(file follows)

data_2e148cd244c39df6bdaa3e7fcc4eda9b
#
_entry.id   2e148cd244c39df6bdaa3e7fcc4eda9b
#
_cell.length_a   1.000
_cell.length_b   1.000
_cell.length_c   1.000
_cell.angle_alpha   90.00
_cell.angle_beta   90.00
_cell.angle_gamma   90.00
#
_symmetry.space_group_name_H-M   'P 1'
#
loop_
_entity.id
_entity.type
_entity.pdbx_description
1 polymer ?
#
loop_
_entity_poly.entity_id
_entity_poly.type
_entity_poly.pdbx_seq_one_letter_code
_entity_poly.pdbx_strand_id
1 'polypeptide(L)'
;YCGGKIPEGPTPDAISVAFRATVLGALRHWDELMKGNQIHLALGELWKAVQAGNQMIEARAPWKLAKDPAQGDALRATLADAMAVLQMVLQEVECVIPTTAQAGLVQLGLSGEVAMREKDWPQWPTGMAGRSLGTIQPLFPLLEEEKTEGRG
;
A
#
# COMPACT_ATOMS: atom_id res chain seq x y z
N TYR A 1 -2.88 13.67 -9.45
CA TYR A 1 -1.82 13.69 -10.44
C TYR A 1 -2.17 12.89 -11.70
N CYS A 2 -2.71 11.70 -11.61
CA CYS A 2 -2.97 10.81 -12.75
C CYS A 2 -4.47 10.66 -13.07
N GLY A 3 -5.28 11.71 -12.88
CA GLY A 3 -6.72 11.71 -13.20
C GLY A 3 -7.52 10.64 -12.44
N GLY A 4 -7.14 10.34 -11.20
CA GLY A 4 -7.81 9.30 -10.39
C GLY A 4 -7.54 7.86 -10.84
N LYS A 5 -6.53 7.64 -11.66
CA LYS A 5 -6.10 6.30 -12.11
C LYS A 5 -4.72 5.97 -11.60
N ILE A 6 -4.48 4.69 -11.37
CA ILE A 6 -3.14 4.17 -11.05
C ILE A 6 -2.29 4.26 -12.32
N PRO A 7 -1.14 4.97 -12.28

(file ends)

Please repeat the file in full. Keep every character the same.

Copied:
data_2e148cd244c39df6bdaa3e7fcc4eda9b
#
_entry.id   2e148cd244c39df6bdaa3e7fcc4eda9b
#
_cell.length_a   1.000
_cell.length_b   1.000
_cell.length_c   1.000
_cell.angle_alpha   90.00
_cell.angle_beta   90.00
_cell.angle_gamma   90.00
#
_symmetry.space_group_name_H-M   'P 1'
#
loop_
_entity.id
_entity.type
_entity.pdbx_description
1 polymer ?
#
loop_
_entity_poly.entity_id
_entity_poly.type
_entity_poly.pdbx_seq_one_letter_code
_entity_poly.pdbx_strand_id
1 'polypeptide(L)'
;YCGGKIPEGPTPDAISVAFRATVLGALRHWDELMKGNQIHLALGELWKAVQAGNQMIEARAPWKLAKDPAQGDALRATLADAMAVLQMVLQEVECVIPTTAQAGLVQLGLSGEVAMREKDWPQWPTGMAGRSLGTIQPLFPLLEEEKTEGRG
;
A
#
# COMPACT_ATOMS: atom_id res chain seq x y z
N TYR A 1 -2.88 13.67 -9.45
CA TYR A 1 -1.82 13.69 -10.44
C TYR A 1 -2.17 12.89 -11.70
N CYS A 2 -2.71 11.70 -11.61
CA CYS A 2 -2.97 10.81 -12.75
C CYS A 2 -4.47 10.66 -13.07
N GLY A 3 -5.28 11.71 -12.88
CA GLY A 3 -6.72 11.71 -13.20
C GLY A 3 -7.52 10.64 -12.44
N GLY A 4 -7.14 10.34 -11.20
CA GLY A 4 -7.81 9.30 -10.39
C GLY A 4 -7.54 7.86 -10.84
N LYS A 5 -6.53 7.64 -11.66
CA LYS A 5 -6.10 6.30 -12.11
C LYS A 5 -4.72 5.97 -11.60
N ILE A 6 -4.48 4.69 -11.37
CA ILE A 6 -3.14 4.17 -11.05
C ILE A 6 -2.29 4.26 -12.32
N PRO A 7 -1.14 4.97 -12.28